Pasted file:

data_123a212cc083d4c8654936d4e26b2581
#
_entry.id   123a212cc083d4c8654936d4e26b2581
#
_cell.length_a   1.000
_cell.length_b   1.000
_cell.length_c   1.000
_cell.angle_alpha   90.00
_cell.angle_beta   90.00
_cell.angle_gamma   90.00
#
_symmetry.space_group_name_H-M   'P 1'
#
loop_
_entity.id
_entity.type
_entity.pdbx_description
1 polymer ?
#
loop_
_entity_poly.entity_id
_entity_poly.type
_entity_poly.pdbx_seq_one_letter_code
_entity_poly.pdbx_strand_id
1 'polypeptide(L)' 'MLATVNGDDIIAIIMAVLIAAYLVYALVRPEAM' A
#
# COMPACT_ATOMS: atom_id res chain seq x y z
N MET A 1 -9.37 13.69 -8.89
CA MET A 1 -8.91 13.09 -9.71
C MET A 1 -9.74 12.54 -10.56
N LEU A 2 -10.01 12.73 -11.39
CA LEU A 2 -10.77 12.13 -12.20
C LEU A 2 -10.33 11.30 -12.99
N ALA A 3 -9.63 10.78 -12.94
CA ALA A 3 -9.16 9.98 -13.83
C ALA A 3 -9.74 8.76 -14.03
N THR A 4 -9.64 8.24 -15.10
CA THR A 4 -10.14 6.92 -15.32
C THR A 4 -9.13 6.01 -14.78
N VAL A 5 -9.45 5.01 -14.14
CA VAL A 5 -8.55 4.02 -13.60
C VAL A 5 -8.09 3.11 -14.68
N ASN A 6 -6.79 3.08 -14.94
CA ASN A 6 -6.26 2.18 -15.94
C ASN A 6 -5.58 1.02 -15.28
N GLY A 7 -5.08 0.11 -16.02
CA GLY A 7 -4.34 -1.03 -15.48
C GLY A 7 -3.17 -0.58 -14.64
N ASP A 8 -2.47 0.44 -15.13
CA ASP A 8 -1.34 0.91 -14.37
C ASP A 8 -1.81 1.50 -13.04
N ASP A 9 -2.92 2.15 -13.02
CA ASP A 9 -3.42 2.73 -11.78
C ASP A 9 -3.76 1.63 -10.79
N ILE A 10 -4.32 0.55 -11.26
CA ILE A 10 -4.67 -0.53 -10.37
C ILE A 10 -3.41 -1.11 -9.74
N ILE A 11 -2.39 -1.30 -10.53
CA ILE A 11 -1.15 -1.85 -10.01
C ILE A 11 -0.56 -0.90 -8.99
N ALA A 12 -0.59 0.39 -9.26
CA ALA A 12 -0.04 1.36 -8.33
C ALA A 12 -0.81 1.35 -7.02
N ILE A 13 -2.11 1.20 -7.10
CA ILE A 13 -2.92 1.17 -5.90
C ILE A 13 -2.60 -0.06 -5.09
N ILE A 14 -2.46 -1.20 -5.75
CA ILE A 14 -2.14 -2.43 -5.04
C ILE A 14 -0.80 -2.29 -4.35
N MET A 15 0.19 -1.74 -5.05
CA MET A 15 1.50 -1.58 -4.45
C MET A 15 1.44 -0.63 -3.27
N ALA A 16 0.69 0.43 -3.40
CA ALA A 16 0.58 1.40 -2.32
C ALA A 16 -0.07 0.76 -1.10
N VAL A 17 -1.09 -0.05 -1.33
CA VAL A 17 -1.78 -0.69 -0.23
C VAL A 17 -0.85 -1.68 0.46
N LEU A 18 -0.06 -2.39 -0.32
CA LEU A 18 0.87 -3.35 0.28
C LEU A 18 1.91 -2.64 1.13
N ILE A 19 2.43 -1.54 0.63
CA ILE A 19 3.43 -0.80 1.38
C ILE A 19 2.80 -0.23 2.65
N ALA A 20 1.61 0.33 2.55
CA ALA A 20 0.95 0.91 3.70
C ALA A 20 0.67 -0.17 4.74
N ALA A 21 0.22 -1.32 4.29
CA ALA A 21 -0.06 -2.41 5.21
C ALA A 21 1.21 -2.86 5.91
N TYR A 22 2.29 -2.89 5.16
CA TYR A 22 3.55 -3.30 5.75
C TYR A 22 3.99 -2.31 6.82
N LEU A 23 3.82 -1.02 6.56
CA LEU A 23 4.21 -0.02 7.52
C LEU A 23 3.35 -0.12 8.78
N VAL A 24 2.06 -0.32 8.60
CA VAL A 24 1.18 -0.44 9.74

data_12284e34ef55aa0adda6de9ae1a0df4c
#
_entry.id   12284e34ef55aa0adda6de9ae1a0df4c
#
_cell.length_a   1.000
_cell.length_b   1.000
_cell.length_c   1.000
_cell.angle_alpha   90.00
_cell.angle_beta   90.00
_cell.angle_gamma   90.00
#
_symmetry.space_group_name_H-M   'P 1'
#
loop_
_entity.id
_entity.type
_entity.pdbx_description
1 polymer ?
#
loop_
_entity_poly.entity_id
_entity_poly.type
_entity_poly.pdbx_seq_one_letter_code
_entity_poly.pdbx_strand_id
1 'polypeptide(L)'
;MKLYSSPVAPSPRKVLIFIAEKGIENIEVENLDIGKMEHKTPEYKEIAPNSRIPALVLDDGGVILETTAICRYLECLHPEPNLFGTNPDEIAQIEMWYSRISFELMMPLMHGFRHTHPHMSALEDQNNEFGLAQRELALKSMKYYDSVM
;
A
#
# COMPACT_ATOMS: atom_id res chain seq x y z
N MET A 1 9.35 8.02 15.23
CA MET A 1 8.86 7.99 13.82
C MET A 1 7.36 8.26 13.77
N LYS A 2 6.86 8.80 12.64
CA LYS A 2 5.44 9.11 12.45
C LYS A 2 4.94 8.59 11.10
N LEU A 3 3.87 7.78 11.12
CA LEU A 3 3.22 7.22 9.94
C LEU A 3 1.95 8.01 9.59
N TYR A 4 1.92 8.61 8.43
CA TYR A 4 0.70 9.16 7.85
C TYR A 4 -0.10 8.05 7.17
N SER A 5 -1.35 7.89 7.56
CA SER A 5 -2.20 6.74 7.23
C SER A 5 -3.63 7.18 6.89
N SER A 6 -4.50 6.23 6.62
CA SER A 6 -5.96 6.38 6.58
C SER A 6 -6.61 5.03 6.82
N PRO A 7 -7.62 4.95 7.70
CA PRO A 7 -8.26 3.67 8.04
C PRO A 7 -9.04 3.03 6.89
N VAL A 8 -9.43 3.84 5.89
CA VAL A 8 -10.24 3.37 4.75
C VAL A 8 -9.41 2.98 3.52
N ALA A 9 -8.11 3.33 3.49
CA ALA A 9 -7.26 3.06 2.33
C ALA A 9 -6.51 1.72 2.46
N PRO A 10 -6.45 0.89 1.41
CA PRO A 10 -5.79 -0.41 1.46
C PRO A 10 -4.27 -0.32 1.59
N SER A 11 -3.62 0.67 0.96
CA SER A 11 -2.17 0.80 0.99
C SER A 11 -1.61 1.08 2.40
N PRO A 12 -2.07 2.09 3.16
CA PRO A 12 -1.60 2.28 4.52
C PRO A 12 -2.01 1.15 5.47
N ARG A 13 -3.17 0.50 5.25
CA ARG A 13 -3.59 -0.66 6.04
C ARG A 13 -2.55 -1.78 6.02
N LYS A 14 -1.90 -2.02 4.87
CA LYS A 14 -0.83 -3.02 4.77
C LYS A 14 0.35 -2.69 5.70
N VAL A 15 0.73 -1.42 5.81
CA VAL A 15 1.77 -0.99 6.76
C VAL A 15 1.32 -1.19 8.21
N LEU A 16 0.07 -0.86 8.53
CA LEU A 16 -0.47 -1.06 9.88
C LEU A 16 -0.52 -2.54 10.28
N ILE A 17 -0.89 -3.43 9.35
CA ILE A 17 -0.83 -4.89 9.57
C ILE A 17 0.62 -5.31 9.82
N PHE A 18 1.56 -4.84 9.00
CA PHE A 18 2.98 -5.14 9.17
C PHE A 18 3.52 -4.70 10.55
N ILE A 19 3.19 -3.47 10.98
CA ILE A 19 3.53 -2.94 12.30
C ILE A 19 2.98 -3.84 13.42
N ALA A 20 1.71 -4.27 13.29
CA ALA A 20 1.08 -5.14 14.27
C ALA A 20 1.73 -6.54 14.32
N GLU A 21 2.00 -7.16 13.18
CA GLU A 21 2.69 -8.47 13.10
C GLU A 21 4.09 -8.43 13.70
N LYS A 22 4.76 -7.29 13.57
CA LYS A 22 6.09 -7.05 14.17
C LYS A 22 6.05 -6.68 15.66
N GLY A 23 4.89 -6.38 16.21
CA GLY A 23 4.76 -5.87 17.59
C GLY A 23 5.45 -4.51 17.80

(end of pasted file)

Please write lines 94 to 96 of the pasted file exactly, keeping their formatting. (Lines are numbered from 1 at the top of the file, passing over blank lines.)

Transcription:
N LEU A 23 3.82 -1.02 6.56
CA LEU A 23 4.21 -0.02 7.52
C LEU A 23 3.35 -0.12 8.78